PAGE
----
Keep in mind, that for those viewing the images on 500px via a non wide gamut monitor will see pretty much what they’re supposed to see in Chrome (or any other browser). It’s just for those who are using a wide gamut monitor.

The takeaway is that the use of wide gamut monitors is mostly the realm of photographers and graphic designers. Such a demographic will most assuredly view images within color managed applications.

Firefox

Firefox, by default, is not set to be color managed. Why is that? Hell, I have no idea. But to set Firefox to full on color managed glory do the following:

  1. Open up Firefox and type: “about:config” without the quotation marks into the URL address bar. Hit enter.
  2. Read the warning and proceed.
  3. In Filter List, type in “gfx.color” again sans quotation marks.
  4. Double click “gfx.color_management.mode”.
  5. Enter 1 in the pop up. Close and confirm.
  6. Restart Firefox.

You now have a fully color managed browser. When using your wide gamut monitor to view images on the WWW, you’ll see them in their color managed glory even if they are without an ICC profile, say on 500px.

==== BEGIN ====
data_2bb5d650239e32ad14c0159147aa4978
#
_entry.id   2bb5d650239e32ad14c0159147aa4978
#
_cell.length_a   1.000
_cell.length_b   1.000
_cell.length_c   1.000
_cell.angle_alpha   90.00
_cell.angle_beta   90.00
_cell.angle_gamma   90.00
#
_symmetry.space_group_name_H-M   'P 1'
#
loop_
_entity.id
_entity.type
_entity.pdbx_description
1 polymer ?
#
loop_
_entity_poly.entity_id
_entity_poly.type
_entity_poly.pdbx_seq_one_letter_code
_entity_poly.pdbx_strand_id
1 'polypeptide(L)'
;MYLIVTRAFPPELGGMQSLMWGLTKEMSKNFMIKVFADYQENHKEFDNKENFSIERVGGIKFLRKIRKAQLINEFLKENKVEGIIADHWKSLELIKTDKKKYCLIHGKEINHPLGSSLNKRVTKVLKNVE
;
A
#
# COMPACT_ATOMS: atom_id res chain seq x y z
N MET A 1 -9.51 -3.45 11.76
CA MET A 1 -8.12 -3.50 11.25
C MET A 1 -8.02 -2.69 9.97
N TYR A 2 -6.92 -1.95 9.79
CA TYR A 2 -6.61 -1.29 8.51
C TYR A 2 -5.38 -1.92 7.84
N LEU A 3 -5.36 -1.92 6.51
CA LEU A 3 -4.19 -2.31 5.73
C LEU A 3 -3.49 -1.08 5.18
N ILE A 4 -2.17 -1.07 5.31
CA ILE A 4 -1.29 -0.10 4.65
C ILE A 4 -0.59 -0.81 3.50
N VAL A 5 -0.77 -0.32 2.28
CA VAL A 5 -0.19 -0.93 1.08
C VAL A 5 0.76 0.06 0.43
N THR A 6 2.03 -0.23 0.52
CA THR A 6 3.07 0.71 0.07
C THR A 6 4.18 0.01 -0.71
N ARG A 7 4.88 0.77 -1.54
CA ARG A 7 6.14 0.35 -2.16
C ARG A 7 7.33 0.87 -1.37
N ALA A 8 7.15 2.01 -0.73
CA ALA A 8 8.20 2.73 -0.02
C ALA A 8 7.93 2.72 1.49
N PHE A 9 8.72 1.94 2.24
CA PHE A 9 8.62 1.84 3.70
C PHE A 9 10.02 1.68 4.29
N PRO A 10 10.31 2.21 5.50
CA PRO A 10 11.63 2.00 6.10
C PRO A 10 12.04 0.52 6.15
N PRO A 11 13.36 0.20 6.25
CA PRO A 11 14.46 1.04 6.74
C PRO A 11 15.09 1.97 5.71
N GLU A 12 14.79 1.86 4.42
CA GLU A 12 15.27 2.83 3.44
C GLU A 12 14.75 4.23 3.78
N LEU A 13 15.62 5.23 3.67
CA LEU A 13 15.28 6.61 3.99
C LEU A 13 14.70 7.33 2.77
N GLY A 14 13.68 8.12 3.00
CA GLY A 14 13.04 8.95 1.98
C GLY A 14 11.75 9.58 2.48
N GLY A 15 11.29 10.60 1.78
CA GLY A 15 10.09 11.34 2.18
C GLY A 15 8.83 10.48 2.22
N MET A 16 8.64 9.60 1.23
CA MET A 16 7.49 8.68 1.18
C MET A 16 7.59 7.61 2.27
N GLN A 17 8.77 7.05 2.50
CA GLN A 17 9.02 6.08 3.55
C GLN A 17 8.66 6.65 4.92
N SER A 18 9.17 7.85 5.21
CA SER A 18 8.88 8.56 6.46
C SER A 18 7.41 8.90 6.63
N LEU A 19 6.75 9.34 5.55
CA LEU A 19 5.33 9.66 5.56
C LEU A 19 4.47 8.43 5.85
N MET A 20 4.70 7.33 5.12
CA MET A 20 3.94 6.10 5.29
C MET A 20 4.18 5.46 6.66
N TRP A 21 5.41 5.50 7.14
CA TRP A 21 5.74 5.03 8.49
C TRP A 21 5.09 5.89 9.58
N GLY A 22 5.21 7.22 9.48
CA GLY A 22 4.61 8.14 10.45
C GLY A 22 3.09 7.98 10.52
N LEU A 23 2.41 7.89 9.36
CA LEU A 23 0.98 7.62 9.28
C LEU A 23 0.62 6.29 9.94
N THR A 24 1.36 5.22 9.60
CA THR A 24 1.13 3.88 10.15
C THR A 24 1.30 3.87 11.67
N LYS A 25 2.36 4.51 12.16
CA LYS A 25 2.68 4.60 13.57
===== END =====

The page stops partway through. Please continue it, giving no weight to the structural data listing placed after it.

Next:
Remember, this is IF you’re using a wide gamut monitor. Otherwise don’t worry about it.

The big takeaway

If you’re using a wide gamut monitor:

Calibrate it.

Give yourself access to a fully color managed browser and applications (presumably your photo editing software will be color managed. For example, both Photoshop and Lightroom are color managed).

When saving images, ALWAYS embed an ICC profile.

At that point, don’t worry about it because:

Those viewing your images on a standard gamut sRGB monitor are likely to see mostly what you’ve created no matter what. Beyond that you have zero control over what others are going to use to view your images with.

As I write this, the vast majority of images will be viewed on standard gamut sRGB displays. Save your images to sRGB and then don’t worry about it.

See, it’s not really that complex.